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(Credit: Japanese Breakfast)

Music

Watch Jeff Tweedy join Japanese Breakfast on stage

During their prominent slot at the Pitchfork Festival this past Saturday, Japanese Breakfast welcomed Wilco singer Jeff Tweedy to the stage for their performance of ‘Kokomo, IN’, one of the standout tracks from the band’s most recent LP, Jubilee. The band also paid direct tribute to Tweedy by launching into the classic Wilco track ‘Jesus, Etc’.

“Jeff Tweedy is my favourite songwriter of all time and it’s such an honour,” band leader Michelle Zauner told the crowd before launching into ‘Jesus, Etc’. “Thank you so much for playing with us.” Tweedy returns the compliment, calling the occasion “so beautiful.” 

This team-up isn’t without president – Tweedy had previously covered ‘Kokomo, IN’ from home as a solo acoustic track back in the summer of 2021. As a response to Tweedy sharing the cover on social media, Zauner took to her own social media accounts to share the video and included a heartfelt message citing Tweedy’s influence on her work.

“Words can’t begin to express how mind-blowing it is to discover this vid of Jeff Tweedy covering ‘Kokomo, IN,’” Zauner wrote back when the video was originally released. “Wilco has been such a huge influence on my music for so many years. The arrangement of ‘Jesus, Etc’ was the elegant perfection we strived for when we were recording Kokomo.”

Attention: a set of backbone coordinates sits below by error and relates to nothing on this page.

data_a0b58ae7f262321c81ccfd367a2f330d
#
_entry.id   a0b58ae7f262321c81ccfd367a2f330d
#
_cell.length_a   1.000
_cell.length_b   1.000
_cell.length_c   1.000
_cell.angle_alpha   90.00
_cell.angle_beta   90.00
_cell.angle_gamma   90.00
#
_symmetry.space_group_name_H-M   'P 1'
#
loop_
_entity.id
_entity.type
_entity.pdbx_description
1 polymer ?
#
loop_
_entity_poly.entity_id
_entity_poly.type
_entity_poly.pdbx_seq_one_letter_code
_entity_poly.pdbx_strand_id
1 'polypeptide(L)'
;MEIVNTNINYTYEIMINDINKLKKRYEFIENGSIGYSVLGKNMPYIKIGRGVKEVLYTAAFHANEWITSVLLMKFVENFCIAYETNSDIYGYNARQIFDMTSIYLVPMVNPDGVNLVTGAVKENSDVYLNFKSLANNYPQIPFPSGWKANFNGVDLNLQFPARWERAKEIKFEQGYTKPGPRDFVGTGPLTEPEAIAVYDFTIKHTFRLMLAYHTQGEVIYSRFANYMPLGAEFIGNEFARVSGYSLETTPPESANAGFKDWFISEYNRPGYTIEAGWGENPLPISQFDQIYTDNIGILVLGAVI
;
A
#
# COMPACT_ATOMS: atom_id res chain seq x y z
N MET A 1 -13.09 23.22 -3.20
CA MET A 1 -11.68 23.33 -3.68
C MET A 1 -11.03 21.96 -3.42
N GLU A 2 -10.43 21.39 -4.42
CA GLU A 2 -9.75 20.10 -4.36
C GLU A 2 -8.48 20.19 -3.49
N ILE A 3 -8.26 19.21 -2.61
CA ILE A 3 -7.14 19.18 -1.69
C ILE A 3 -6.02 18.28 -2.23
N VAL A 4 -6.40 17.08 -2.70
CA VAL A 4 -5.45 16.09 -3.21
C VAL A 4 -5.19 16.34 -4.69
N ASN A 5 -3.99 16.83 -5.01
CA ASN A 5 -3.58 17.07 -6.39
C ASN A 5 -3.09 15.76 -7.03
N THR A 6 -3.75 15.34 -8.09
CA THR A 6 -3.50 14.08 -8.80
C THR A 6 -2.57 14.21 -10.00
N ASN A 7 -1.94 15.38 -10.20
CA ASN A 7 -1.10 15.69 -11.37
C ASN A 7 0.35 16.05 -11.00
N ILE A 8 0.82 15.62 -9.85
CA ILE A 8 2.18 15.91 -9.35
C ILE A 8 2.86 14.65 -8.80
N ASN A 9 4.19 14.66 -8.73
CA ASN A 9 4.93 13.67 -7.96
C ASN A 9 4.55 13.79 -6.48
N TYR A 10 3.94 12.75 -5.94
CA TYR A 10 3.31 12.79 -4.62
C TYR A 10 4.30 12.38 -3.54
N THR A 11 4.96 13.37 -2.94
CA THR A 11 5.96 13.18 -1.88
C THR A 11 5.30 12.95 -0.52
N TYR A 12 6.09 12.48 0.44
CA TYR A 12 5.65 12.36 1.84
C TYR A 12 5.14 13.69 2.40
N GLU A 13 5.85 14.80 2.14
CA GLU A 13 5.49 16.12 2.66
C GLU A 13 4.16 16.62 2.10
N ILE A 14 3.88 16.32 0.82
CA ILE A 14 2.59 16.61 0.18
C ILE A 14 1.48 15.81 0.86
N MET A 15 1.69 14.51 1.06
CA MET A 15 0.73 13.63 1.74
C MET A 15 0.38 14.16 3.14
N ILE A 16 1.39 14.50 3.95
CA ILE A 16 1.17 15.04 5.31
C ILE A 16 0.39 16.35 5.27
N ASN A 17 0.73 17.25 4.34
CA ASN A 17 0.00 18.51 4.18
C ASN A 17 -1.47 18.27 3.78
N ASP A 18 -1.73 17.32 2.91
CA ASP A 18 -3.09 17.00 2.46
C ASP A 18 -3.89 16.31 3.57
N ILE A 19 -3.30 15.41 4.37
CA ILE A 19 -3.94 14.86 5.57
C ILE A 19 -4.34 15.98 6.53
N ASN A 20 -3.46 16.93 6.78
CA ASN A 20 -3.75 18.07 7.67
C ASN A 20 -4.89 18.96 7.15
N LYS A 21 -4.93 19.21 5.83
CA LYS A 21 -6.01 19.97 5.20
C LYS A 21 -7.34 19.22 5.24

That mutual appreciation society clearly didn’t stop at trading compliments since Zauner hopped on stage with Wilco at the Solid Sound Festival earlier this year to perform ‘Jesus, Etc’ Now that Japanese Breakfast were on Tweedy’s home turf of Chicago, it only makes sense to have returned the favour. It also might not have been planned, or at least parts of it might not have been planned, considering how Zauner doesn’t introduce Tweedy before launching into ‘Kokomo, IN’ and seems genuinely surprised to see him singing with her. 

Like the Pitchfork Festival itself, Tweedy is a Chicago institution. He’s got an advantage of a couple of years, considering how Tweedy had already established himself as an indie rock god through his work with Uncle Tupelo and Wilco by the time that Pitchfork Fest was officially inaugurated back in 2006. You’d be hard-pressed to find anyone more beloved in the Windy City indie scene, so when Zauner cedes the second verse of ‘Kokomo, IN’ to him, it comes with a real sense of deference. 

Check out Tweedy’s appearance around the 30-minute mark of Japanese Breakfast’s performance down below.